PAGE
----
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Opioid, juvenile justice bills signed by Nevada governor

Updated June 16, 2017 - 7:27 pm

CARSON CITY — Bills to reform Nevada’s juvenile justice system and combat opioid abuse were signed into law Friday by Gov. Brian Sandoval.

Flanked by first lady Kathleen Sandoval and former Nevada Supreme Court Justice Nancy Saitta, Sandoval first signed Assembly Bill 472, the result of work by an interim Juvenile Justice Task Force he established last year.

Kathleen Sandoval and Saitta oversaw the work of the task force and pushed for AB472 in the Legislature. It will establish a statewide framework for assessing juvenile offenders and deciding the treatment they need. The measure is intended to create a validated risk and needs assessment to guide sentencing for juveniles and plan the services they will get.

“It’s always important for us to look at what we can do better,” Kathleen Sandoval said. “And this is going to allow us to do that and to make a change for these kids who often don’t have a voice.”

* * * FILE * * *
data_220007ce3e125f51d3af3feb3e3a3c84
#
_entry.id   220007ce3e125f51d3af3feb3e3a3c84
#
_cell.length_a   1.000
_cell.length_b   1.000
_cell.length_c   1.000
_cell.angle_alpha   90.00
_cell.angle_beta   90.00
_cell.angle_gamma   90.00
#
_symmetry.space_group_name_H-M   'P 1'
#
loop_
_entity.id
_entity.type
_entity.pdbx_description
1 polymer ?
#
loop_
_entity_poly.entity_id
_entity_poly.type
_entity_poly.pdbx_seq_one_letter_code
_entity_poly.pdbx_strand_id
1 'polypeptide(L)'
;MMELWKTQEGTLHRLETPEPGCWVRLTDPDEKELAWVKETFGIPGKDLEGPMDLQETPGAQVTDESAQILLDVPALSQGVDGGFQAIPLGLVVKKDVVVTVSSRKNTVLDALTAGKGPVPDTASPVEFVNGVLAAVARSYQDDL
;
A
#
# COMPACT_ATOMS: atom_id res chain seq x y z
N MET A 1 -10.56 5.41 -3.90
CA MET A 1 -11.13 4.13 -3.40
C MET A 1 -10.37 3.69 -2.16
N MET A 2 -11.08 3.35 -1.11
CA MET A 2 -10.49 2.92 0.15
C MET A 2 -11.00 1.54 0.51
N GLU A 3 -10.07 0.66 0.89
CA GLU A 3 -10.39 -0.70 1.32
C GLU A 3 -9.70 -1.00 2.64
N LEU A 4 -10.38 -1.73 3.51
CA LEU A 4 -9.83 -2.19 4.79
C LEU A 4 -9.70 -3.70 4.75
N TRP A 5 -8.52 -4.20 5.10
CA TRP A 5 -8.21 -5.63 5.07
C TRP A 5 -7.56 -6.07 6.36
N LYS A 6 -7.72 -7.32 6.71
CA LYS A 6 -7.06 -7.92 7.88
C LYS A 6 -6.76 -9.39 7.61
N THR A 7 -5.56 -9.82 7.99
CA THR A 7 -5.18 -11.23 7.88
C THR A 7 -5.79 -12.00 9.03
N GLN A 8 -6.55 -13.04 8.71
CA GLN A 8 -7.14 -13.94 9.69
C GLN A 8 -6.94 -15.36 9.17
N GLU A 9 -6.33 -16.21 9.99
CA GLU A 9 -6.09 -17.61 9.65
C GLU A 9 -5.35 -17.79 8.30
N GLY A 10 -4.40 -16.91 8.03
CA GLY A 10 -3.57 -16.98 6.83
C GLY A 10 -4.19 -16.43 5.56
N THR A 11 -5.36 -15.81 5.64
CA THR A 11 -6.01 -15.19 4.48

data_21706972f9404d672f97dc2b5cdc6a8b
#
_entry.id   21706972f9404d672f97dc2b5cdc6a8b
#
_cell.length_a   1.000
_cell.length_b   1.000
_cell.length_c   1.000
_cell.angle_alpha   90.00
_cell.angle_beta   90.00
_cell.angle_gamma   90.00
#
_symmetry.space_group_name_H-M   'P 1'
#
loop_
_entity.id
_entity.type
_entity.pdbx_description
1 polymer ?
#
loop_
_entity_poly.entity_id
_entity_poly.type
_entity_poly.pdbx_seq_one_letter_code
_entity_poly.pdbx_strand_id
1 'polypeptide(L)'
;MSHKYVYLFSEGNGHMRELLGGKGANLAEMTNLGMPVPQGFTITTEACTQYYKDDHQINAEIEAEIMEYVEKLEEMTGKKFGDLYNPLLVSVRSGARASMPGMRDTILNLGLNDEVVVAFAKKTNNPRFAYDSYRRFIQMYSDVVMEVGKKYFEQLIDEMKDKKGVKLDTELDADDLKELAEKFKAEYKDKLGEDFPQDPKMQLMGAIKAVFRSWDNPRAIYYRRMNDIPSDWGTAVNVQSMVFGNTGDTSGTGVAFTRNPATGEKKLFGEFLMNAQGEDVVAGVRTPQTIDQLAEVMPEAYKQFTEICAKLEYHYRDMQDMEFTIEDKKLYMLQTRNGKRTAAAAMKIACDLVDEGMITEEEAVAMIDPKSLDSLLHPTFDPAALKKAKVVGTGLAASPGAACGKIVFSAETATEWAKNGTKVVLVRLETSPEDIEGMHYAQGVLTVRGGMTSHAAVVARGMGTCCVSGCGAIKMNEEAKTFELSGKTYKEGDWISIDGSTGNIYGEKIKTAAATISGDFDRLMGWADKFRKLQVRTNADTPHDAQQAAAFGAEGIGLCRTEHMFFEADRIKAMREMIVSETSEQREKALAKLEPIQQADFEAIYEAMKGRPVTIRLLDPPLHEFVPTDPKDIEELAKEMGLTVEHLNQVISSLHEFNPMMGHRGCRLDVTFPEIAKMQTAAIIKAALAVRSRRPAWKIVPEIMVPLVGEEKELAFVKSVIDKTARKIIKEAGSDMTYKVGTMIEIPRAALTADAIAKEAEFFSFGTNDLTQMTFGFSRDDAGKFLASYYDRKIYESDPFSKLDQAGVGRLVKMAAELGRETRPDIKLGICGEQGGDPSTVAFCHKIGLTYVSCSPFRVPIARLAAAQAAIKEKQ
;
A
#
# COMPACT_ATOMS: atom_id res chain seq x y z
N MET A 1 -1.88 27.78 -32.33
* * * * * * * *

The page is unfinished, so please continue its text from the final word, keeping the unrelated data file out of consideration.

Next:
The bill to fight the opioid problem, Assembly Bill 474, makes numerous changes to how the prescription drugs containing opioids are provided to patients and allows for disciplinary action against practitioners who inappropriately prescribe the drugs.

Sandoval also signed several bills Friday afternoon at the University of Nevada, Reno, including Assembly Bill 69, which allows autonomous vehicles to be tested in Nevada highways.

To celebrate the occasion, Sandoval arrived at the bill signing in an autonomous vehicle.

Autonomous vehicles will “be the norm in the very near future,” Sandoval told the audience of lawmakers, university officials and UNR cheerleaders gathered for the signing. He also joked that the bill puts Nevada “in the driver’s seat,” prodding the audience to laugh after he paused.

Sandoval also signed Senate Bill 546, which funds the state’s capital improvement projects. Big-ticket items include a $43 million UNR Engineering Academic Building and $33 million for the Northern Nevada Veterans Home in Sparks.

The governor signed Assembly Bill 522, which appropriates $300,000 to the Nevada Teach Funding program, which helps UNR students become certified to teach math, science and engineering in middle and high school.

Contact Sean Whaley at swhaley@reviewjournal.com or 775-461-3820. Follow @seanw801 on Twitter.

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